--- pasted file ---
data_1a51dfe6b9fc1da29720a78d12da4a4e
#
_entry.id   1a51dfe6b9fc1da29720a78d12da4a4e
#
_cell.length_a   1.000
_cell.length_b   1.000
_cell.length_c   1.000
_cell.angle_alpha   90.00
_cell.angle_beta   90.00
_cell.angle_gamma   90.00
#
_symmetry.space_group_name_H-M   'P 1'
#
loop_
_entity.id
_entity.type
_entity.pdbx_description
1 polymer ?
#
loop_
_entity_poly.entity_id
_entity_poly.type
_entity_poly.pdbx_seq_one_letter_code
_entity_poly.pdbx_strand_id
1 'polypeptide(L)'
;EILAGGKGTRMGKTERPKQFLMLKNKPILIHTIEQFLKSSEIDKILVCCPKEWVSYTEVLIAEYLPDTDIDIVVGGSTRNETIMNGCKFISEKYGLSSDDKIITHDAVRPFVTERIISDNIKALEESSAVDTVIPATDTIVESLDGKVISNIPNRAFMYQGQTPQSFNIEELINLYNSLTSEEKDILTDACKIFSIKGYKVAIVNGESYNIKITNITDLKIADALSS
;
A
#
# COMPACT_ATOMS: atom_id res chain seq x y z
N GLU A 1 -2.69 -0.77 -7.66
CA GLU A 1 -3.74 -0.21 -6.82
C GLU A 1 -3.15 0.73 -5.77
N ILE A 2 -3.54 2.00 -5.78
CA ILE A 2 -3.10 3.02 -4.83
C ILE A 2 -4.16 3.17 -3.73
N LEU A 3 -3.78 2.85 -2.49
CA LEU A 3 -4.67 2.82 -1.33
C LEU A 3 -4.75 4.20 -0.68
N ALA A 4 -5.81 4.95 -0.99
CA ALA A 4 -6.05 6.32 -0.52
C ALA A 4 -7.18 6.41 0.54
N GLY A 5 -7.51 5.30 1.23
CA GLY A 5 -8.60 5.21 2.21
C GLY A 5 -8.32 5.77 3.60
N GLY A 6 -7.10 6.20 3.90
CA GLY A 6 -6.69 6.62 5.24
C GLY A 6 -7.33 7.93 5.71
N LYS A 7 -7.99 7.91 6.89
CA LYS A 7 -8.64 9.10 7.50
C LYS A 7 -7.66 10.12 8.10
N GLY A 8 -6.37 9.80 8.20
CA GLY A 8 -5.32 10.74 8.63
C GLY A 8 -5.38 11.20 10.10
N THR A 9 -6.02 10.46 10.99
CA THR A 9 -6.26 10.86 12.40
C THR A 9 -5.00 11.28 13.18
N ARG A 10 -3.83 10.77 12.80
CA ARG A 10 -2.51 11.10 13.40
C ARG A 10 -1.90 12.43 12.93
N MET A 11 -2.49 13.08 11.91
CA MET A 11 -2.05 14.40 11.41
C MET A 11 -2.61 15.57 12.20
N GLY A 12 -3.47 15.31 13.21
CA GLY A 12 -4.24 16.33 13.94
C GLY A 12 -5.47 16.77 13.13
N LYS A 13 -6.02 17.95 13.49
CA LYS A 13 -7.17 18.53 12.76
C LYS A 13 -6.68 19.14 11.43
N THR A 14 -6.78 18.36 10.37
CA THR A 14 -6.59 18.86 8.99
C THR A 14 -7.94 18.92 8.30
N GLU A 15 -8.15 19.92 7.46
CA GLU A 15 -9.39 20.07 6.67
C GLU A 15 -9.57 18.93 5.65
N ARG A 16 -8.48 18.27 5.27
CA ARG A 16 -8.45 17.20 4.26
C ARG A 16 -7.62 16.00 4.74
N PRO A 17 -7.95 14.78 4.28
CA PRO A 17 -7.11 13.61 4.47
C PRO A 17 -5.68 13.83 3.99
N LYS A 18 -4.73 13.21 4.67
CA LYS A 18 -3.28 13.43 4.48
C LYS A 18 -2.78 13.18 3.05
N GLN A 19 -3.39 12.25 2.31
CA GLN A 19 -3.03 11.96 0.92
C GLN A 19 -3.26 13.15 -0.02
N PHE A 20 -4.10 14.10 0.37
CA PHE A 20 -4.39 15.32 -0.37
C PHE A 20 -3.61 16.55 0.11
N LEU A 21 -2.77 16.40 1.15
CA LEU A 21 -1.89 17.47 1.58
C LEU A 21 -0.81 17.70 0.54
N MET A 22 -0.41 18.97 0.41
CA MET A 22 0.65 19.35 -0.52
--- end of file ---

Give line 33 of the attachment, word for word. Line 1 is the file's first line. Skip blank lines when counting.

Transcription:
C GLU A 1 -3.15 0.73 -5.77